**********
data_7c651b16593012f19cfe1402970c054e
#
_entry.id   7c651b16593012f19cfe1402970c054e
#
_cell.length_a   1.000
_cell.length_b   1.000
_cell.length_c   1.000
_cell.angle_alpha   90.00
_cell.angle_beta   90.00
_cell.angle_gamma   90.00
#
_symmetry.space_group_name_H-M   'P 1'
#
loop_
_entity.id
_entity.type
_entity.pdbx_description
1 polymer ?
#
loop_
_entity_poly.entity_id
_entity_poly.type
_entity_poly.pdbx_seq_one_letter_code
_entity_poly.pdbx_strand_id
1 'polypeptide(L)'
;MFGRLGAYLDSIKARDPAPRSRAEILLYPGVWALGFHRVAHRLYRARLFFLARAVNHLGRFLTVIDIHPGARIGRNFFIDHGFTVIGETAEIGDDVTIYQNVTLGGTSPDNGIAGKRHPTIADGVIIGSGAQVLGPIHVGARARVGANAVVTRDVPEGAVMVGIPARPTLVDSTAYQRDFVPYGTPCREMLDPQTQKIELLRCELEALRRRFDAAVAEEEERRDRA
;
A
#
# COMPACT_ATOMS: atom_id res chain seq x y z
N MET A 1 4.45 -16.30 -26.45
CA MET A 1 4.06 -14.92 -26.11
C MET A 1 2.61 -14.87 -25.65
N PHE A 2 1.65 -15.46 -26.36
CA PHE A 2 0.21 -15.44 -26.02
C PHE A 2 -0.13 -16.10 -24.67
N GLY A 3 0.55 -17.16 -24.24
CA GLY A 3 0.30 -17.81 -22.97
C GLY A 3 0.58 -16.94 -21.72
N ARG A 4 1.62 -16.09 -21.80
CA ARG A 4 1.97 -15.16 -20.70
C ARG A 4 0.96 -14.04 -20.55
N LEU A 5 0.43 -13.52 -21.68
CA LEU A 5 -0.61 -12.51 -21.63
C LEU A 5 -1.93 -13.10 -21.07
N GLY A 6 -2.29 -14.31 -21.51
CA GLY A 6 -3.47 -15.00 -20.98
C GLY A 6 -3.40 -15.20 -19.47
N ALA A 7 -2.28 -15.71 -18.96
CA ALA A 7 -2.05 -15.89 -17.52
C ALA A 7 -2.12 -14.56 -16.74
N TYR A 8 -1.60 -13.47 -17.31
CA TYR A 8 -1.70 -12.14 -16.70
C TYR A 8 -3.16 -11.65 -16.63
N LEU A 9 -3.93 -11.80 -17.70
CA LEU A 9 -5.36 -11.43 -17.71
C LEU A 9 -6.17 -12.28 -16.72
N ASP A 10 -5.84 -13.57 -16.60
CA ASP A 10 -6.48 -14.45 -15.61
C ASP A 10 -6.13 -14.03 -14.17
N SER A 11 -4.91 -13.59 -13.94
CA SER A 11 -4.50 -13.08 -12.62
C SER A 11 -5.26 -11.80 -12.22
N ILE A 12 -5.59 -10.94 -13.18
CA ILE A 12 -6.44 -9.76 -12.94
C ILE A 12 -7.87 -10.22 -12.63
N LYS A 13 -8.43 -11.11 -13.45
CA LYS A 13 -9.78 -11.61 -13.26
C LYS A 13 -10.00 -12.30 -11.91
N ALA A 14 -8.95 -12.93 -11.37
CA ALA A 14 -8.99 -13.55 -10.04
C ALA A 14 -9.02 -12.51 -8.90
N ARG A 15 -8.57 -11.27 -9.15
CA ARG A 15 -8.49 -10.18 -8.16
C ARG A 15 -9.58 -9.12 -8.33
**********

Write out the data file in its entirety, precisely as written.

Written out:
data_7c651b16593012f19cfe1402970c054e
#
_entry.id   7c651b16593012f19cfe1402970c054e
#
_cell.length_a   1.000
_cell.length_b   1.000
_cell.length_c   1.000
_cell.angle_alpha   90.00
_cell.angle_beta   90.00
_cell.angle_gamma   90.00
#
_symmetry.space_group_name_H-M   'P 1'
#
loop_
_entity.id
_entity.type
_entity.pdbx_description
1 polymer ?
#
loop_
_entity_poly.entity_id
_entity_poly.type
_entity_poly.pdbx_seq_one_letter_code
_entity_poly.pdbx_strand_id
1 'polypeptide(L)'
;MFGRLGAYLDSIKARDPAPRSRAEILLYPGVWALGFHRVAHRLYRARLFFLARAVNHLGRFLTVIDIHPGARIGRNFFIDHGFTVIGETAEIGDDVTIYQNVTLGGTSPDNGIAGKRHPTIADGVIIGSGAQVLGPIHVGARARVGANAVVTRDVPEGAVMVGIPARPTLVDSTAYQRDFVPYGTPCREMLDPQTQKIELLRCELEALRRRFDAAVAEEEERRDRA
;
A
#
# COMPACT_ATOMS: atom_id res chain seq x y z
N MET A 1 4.45 -16.30 -26.45
CA MET A 1 4.06 -14.92 -26.11
C MET A 1 2.61 -14.87 -25.65
N PHE A 2 1.65 -15.46 -26.36
CA PHE A 2 0.21 -15.44 -26.02
C PHE A 2 -0.13 -16.10 -24.67
N GLY A 3 0.55 -17.16 -24.24
CA GLY A 3 0.30 -17.81 -22.97
C GLY A 3 0.58 -16.94 -21.72
N ARG A 4 1.62 -16.09 -21.80
CA ARG A 4 1.97 -15.16 -20.70
C ARG A 4 0.96 -14.04 -20.55
N LEU A 5 0.43 -13.52 -21.68
CA LEU A 5 -0.61 -12.51 -21.63
C LEU A 5 -1.93 -13.10 -21.07
N GLY A 6 -2.29 -14.31 -21.51
CA GLY A 6 -3.47 -15.00 -20.98
C GLY A 6 -3.40 -15.20 -19.47
N ALA A 7 -2.28 -15.71 -18.96
CA ALA A 7 -2.05 -15.89 -17.52
C ALA A 7 -2.12 -14.56 -16.74
N TYR A 8 -1.60 -13.47 -17.31
CA TYR A 8 -1.70 -12.14 -16.70
C TYR A 8 -3.16 -11.65 -16.63
N LEU A 9 -3.93 -11.80 -17.70
CA LEU A 9 -5.36 -11.43 -17.71
C LEU A 9 -6.17 -12.28 -16.72
N ASP A 10 -5.84 -13.57 -16.60
CA ASP A 10 -6.48 -14.45 -15.61
C ASP A 10 -6.13 -14.03 -14.17
N SER A 11 -4.91 -13.59 -13.94
CA SER A 11 -4.50 -13.08 -12.62
C SER A 11 -5.26 -11.80 -12.22
N ILE A 12 -5.59 -10.94 -13.18
CA ILE A 12 -6.44 -9.76 -12.94
C ILE A 12 -7.87 -10.22 -12.63
N LYS A 13 -8.43 -11.11 -13.45
CA LYS A 13 -9.78 -11.61 -13.26
C LYS A 13 -10.00 -12.30 -11.91
N ALA A 14 -8.95 -12.93 -11.37
CA ALA A 14 -8.99 -13.55 -10.04
C ALA A 14 -9.02 -12.51 -8.90
N ARG A 15 -8.57 -11.27 -9.15
CA ARG A 15 -8.49 -10.18 -8.16
C ARG A 15 -9.58 -9.12 -8.33